While in Northumbria, a visit to Hadrian’s Wall seemed like a must. The Wall, stretching across north Britain marked the edge of the Roman occupation of Britain at the time. Started in 122 CE, in the time of the Emperor Hadrian, it stretches 75 Roman miles or 177.5km across the country.
Part defensive structure, part border and customs control, the Wall marked the geographical boundary of the great Roman Empire. South of wall, you were Roman. North of the wall, you were a barbarian.
We visited the Wall at Housesteads Roman Fort or Vercovicium. The Fort was a garrison but also a settlement. In addition to barracks and administrative offices, there were bake ovens, granaries with pillars that supported a raised floor to keep food dry and free from vermin and, of course, a bathhouse.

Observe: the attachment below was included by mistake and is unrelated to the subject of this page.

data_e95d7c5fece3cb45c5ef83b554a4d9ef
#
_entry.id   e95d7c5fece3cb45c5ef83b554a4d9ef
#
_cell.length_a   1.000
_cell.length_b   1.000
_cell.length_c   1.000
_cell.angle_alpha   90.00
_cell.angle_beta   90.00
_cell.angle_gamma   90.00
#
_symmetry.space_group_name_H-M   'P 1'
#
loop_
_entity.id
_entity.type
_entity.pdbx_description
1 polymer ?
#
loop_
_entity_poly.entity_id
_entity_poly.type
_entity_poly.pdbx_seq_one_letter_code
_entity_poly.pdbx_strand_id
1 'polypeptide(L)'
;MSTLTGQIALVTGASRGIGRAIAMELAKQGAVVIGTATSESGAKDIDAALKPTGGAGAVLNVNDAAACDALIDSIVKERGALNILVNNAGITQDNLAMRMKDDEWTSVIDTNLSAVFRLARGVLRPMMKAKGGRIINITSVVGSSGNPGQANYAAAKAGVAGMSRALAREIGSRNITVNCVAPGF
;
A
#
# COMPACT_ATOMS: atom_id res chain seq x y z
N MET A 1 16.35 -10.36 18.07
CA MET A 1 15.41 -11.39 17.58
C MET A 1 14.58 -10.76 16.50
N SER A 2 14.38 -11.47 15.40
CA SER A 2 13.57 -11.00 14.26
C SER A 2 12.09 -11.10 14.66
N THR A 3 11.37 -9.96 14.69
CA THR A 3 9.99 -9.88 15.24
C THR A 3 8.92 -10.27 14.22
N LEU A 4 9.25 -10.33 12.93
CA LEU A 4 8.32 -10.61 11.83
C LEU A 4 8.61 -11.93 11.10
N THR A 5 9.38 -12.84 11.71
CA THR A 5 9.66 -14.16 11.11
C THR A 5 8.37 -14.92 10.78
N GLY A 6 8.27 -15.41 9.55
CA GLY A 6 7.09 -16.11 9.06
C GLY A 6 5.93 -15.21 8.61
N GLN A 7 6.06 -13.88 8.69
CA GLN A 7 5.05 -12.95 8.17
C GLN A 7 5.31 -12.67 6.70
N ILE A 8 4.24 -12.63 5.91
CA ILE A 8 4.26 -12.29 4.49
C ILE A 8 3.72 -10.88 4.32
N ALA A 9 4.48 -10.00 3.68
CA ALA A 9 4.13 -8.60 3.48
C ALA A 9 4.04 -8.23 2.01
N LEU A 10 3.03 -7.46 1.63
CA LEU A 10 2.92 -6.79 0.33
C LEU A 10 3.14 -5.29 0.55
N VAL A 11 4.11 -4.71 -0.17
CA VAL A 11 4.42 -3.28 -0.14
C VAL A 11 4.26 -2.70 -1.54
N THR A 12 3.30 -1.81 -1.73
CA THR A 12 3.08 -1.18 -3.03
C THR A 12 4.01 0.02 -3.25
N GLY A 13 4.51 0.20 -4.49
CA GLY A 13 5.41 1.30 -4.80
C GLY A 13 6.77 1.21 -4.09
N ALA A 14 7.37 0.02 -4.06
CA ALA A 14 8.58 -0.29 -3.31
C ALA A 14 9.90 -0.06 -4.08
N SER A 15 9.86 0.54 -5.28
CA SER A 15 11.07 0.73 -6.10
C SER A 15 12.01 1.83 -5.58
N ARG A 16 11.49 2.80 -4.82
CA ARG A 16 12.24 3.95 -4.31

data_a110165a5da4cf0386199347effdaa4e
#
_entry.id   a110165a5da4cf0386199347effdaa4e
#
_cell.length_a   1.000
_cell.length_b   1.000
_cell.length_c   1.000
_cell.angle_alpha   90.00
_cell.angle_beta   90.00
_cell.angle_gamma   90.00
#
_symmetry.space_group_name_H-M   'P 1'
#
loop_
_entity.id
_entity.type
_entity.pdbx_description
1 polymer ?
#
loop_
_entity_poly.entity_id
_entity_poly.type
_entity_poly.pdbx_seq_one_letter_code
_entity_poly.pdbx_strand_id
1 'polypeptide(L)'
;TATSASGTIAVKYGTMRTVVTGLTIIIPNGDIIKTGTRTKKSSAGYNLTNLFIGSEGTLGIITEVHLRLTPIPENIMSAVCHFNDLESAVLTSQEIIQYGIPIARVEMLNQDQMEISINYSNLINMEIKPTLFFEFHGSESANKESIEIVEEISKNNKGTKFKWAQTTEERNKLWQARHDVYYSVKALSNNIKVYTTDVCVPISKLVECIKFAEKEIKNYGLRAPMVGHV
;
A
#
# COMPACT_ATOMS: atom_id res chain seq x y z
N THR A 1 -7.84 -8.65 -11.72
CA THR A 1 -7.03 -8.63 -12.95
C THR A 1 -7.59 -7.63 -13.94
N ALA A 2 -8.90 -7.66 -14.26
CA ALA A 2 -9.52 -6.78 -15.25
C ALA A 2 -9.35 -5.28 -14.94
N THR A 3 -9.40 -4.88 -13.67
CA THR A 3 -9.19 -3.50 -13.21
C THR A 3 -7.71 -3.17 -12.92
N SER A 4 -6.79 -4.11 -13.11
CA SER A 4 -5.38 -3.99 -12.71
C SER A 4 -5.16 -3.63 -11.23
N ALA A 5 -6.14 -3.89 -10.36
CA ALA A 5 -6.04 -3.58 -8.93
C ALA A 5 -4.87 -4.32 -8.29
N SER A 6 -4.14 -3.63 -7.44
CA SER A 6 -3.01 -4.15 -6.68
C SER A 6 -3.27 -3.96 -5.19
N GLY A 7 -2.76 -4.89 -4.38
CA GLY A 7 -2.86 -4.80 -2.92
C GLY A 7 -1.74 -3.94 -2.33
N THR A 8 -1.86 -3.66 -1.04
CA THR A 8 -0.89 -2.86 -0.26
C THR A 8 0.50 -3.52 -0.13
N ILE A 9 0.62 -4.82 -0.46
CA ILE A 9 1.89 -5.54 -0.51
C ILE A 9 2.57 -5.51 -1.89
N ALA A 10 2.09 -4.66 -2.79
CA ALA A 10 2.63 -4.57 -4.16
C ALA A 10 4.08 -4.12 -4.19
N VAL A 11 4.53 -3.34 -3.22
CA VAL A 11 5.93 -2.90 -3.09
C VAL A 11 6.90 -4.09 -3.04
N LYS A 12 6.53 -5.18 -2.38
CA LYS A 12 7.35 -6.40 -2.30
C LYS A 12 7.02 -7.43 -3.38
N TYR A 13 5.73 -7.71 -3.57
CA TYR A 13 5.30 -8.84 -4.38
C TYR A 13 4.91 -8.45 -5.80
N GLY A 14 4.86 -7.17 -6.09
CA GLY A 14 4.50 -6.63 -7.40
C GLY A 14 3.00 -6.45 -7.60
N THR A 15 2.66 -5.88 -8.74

It’s amazing that these stones, built 2,000 years ago still stand. And, the influence of the Romans from roads and towns build on a grid to coins and taxes and administration, still shapes our current society. I wonder what of our modern structures will still exist in 2,000 years and what it will say about us!
After the sun and heat of both the Outer Hebrides and Seahouses, it was a treat to have traditional cool English misty rain as we wandered around. I’m not sure how the Roman soldiers kept all the grass off their feet, though!!